It can mean immediate rental income from the day you own it, but is buying a property with tenants already living in it really a good idea? Read on to find out the pros and cons.
When a buy-to-let property is sold with a sitting tenant (also known as a tenant in situ), it means there’s a tenant currently renting the property. Depending on the terms of the tenancy, the tenant will continue to live in the property when the purchase has gone through.
When you complete on a property with tenants in situ, the tenants and furniture (if it’s furnished) can remain in the house and you take on the tenants, as well as the previous landlord’s tenancy agreement.
The terms of the agreement and the amount of rent charged will remain the same until the fixed-term contract ends. If you want to make amends to the tenancy agreement, you’ll need to discuss this with the tenant, but you can’t force any new terms on them.
Buying with a tenant already in place can have its benefits. You’ll be earning rental income from the day you purchase the property, for starters, and you could inherit long-standing and trustworthy tenants.
But you should consider a few things before going ahead.
For example, are you happy with the condition of the property or would you prefer to refurbish? Does the property properly and adequately comply with safety regulations?
If you think a complete overhaul of the property is needed, it can be difficult to get that done with tenants already in place.
For these sorts of reasons, some landlords prefer to buy a vacant property, so they can make all necessary changes before renting out the house.
It’s also important to ask the current seller for a copy of the tenancy agreement and investigate whether the tenants in situ are reliable, trustworthy and a good fit for you. Check on things like if the tenants have a history of rent arrears and if there are any ongoing issues between them and the landlord or neighbours that are yet to be resolved.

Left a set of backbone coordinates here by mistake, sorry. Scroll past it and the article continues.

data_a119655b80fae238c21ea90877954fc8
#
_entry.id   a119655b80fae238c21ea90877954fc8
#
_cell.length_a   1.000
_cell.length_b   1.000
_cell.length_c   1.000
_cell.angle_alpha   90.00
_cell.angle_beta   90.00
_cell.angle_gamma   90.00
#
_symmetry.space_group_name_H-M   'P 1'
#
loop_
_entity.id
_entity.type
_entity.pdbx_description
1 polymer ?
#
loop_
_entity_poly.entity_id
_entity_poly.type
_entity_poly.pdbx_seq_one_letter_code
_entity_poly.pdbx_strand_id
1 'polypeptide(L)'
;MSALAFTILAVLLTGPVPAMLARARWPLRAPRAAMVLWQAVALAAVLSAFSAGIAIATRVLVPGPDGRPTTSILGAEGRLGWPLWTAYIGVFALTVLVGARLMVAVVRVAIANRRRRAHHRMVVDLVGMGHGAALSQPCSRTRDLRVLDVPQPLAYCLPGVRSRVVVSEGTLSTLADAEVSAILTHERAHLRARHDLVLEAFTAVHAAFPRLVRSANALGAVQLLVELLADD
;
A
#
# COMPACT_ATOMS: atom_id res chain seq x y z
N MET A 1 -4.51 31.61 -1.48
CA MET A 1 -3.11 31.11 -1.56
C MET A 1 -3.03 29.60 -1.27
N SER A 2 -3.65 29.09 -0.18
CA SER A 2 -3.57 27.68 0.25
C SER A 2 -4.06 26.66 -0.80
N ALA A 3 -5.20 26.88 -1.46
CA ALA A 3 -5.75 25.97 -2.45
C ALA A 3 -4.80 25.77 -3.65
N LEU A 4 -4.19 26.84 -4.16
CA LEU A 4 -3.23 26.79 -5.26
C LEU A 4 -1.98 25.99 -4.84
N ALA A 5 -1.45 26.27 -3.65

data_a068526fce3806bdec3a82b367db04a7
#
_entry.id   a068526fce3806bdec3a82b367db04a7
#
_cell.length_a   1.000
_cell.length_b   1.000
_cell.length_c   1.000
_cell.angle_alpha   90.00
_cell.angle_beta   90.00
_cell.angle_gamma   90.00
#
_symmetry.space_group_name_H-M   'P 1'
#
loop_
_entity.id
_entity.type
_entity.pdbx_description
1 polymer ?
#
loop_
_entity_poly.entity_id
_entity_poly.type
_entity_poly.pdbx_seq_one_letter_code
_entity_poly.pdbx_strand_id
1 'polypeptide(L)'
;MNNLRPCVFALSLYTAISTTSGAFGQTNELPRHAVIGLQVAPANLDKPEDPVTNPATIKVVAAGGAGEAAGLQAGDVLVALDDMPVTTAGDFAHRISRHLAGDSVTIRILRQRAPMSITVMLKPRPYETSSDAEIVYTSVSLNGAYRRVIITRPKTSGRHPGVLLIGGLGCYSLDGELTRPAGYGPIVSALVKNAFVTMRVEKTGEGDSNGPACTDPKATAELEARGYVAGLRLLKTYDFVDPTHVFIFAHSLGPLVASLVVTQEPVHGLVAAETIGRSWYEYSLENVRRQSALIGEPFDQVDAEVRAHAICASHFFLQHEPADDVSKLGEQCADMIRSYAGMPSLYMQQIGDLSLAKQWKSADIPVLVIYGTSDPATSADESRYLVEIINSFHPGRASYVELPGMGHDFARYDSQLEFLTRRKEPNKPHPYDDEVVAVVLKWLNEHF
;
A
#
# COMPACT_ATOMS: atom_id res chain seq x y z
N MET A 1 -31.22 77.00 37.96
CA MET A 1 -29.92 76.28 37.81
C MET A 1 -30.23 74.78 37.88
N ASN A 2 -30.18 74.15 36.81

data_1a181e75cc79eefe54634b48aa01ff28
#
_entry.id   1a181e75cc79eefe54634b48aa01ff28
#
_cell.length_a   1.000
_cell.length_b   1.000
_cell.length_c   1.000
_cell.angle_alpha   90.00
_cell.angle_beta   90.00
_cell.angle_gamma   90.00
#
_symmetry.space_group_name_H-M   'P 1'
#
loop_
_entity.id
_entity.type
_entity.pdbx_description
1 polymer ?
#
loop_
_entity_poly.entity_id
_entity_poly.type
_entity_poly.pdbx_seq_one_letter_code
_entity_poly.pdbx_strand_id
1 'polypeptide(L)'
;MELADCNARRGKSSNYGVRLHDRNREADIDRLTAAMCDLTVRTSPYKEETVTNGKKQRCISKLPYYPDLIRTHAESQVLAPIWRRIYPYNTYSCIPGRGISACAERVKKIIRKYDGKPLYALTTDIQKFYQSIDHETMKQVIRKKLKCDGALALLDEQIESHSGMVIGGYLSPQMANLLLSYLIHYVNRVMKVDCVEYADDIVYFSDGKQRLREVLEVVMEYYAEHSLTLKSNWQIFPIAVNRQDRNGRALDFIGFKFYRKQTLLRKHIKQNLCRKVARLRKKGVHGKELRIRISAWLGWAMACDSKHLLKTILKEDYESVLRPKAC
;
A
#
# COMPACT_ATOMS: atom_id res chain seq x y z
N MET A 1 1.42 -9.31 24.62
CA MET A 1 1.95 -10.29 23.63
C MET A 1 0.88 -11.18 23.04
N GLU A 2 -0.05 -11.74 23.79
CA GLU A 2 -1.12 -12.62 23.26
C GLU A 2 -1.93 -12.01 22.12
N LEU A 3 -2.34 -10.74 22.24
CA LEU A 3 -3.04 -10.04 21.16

Buying a property with existing tenants can make life easier for you because:
It’s vital you use a solicitor who’s experienced in dealing with these sorts of purchases. As well as the usual conveyancing checks and legal processes involved in transferring ownership of the property to you, there’ll be other necessary checks regarding the property, tenants and the tenancy agreement.
Does the property have a valid energy performance certificate (EPC)? Has it had a gas check? Are smoke alarms and carbon monoxide detectors in place?
Was this carried out to show exactly what was in the property when the tenant moved in? If not, you’ll need to compile one
Get a copy of this so you know what type of tenancy was in place when it started, and where the tenant’s deposit is being held. If they have a protected tenancy, it might prove difficult to make changes to it or to remove the tenants, if required
Investigate whether there’s any history of rent arrears and if the tenant takes adequate care of the property. Can you see the references and checks made on the tenants? Do they have rent guarantors? Are there any ongoing disputes with neighbours?
It’s always a good idea to take the time to view the property in person, rather than rely on a video tour.
That way, you can see the condition of the house and if it’s in good order, whether it needs any updating, or if there are any obvious problems.
Meet with the tenant, too, to gauge whether you’ll get along.
Any cash deposit paid by a tenant to a landlord should be protected with one of the government-approved tenancy deposit protection schemes. You’ll need to confirm with the seller that they did this and then arrange to have the deposit transferred to you. You’ll then need to re-protect the deposit under a tenancy protection scheme.
While their tenancy agreement is still in force, the tenant has a contractual right to remain in the property, even if it’s sold, until the agreement ends.
After that, if the tenancy is an assured shorthold tenancy agreement (AST), then as the landlord, you can give tenants a section 21 notice of possession if you want them to vacate the property after a fixed-term tenancy agreement ends.
Or you can give them a section 8 eviction notice if they’ve broken the terms of the tenancy (such as non-payment of rent).
However, if the tenancy began before 15 January 1989, the tenant will be protected by the Rent Act 1977. This gives the tenant stronger rights and means the landlord can’t issue a section 21 ‘no-fault’ eviction notice. Instead, you would need to get a court order and have a legal reason for eviction, such as rent arrears or unauthorised subletting.
You may find it more difficult to sell a house with tenants in situ due to the extra risk and complications. It may even affect the value of the property.
You’ll need to inform your tenants about the sale in advance and you should give them at least 24-hours’ notice before every viewing.
They’ll naturally be concerned they’re at risk of being evicted by the new buyer, so you’ll need to reassure them that their tenancy agreement will remain valid until it ends.
Also, let them know that their deposit will be passed to the new buyer who will re-protect it.
It’s not impossible, but there’ll be a smaller pool of lenders to choose from.
That’s because some mortgage providers see properties with tenants in situ as more of a risk, especially those who have protected tenancies. It might be wise to enlist the help of a specialist mortgage broker.